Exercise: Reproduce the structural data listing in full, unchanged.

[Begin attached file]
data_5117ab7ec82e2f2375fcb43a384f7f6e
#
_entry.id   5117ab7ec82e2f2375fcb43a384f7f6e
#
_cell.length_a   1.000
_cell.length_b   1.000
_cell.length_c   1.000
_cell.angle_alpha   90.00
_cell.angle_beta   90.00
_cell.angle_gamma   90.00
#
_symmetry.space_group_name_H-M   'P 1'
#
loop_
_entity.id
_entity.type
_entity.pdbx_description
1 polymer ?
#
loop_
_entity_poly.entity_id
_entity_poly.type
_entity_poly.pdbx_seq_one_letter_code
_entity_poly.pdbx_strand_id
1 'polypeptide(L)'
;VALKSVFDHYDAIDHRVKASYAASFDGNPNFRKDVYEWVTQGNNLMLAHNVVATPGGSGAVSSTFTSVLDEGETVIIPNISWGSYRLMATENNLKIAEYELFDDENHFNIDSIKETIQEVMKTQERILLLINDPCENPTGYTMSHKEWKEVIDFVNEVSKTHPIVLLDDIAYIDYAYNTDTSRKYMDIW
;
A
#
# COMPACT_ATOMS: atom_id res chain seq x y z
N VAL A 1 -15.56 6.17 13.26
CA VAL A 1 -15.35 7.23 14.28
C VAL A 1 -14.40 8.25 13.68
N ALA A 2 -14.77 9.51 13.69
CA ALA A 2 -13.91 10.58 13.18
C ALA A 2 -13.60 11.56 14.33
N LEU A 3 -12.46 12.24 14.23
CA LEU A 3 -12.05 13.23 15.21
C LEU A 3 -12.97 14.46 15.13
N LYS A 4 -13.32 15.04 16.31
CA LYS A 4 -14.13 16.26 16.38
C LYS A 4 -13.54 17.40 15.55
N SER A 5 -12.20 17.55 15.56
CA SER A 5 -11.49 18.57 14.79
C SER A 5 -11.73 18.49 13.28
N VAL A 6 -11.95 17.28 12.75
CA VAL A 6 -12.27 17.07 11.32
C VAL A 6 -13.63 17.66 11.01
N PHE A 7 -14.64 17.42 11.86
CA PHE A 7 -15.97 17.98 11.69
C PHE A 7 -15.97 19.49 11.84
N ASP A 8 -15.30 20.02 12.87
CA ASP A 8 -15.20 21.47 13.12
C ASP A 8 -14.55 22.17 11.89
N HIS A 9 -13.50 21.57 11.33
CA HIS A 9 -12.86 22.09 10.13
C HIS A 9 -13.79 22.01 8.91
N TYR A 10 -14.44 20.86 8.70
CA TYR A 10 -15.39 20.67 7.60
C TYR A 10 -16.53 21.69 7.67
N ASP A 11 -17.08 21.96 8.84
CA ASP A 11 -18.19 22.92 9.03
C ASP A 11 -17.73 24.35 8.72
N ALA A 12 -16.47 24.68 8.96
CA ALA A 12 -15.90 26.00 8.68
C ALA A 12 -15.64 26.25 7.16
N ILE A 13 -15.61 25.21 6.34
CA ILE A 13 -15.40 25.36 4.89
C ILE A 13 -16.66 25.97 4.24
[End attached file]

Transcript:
data_5117ab7ec82e2f2375fcb43a384f7f6e
#
_entry.id   5117ab7ec82e2f2375fcb43a384f7f6e
#
_cell.length_a   1.000
_cell.length_b   1.000
_cell.length_c   1.000
_cell.angle_alpha   90.00
_cell.angle_beta   90.00
_cell.angle_gamma   90.00
#
_symmetry.space_group_name_H-M   'P 1'
#
loop_
_entity.id
_entity.type
_entity.pdbx_description
1 polymer ?
#
loop_
_entity_poly.entity_id
_entity_poly.type
_entity_poly.pdbx_seq_one_letter_code
_entity_poly.pdbx_strand_id
1 'polypeptide(L)'
;VALKSVFDHYDAIDHRVKASYAASFDGNPNFRKDVYEWVTQGNNLMLAHNVVATPGGSGAVSSTFTSVLDEGETVIIPNISWGSYRLMATENNLKIAEYELFDDENHFNIDSIKETIQEVMKTQERILLLINDPCENPTGYTMSHKEWKEVIDFVNEVSKTHPIVLLDDIAYIDYAYNTDTSRKYMDIW
;
A
#
# COMPACT_ATOMS: atom_id res chain seq x y z
N VAL A 1 -15.56 6.17 13.26
CA VAL A 1 -15.35 7.23 14.28
C VAL A 1 -14.40 8.25 13.68
N ALA A 2 -14.77 9.51 13.69
CA ALA A 2 -13.91 10.58 13.18
C ALA A 2 -13.60 11.56 14.33
N LEU A 3 -12.46 12.24 14.23
CA LEU A 3 -12.05 13.23 15.21
C LEU A 3 -12.97 14.46 15.13
N LYS A 4 -13.32 15.04 16.31
CA LYS A 4 -14.13 16.26 16.38
C LYS A 4 -13.54 17.40 15.55
N SER A 5 -12.20 17.55 15.56
CA SER A 5 -11.49 18.57 14.79
C SER A 5 -11.73 18.49 13.28
N VAL A 6 -11.95 17.28 12.75
CA VAL A 6 -12.27 17.07 11.32
C VAL A 6 -13.63 17.66 11.01
N PHE A 7 -14.64 17.42 11.86
CA PHE A 7 -15.97 17.98 11.69
C PHE A 7 -15.97 19.49 11.84
N ASP A 8 -15.30 20.02 12.87
CA ASP A 8 -15.20 21.47 13.12
C ASP A 8 -14.55 22.17 11.89
N HIS A 9 -13.50 21.57 11.33
CA HIS A 9 -12.86 22.09 10.13
C HIS A 9 -13.79 22.01 8.91
N TYR A 10 -14.44 20.86 8.70
CA TYR A 10 -15.39 20.67 7.60
C TYR A 10 -16.53 21.69 7.67
N ASP A 11 -17.08 21.96 8.84
CA ASP A 11 -18.19 22.92 9.03
C ASP A 11 -17.73 24.35 8.72
N ALA A 12 -16.47 24.68 8.96
CA ALA A 12 -15.90 26.00 8.68
C ALA A 12 -15.64 26.25 7.16
N ILE A 13 -15.61 25.21 6.34
CA ILE A 13 -15.40 25.36 4.89
C ILE A 13 -16.66 25.97 4.24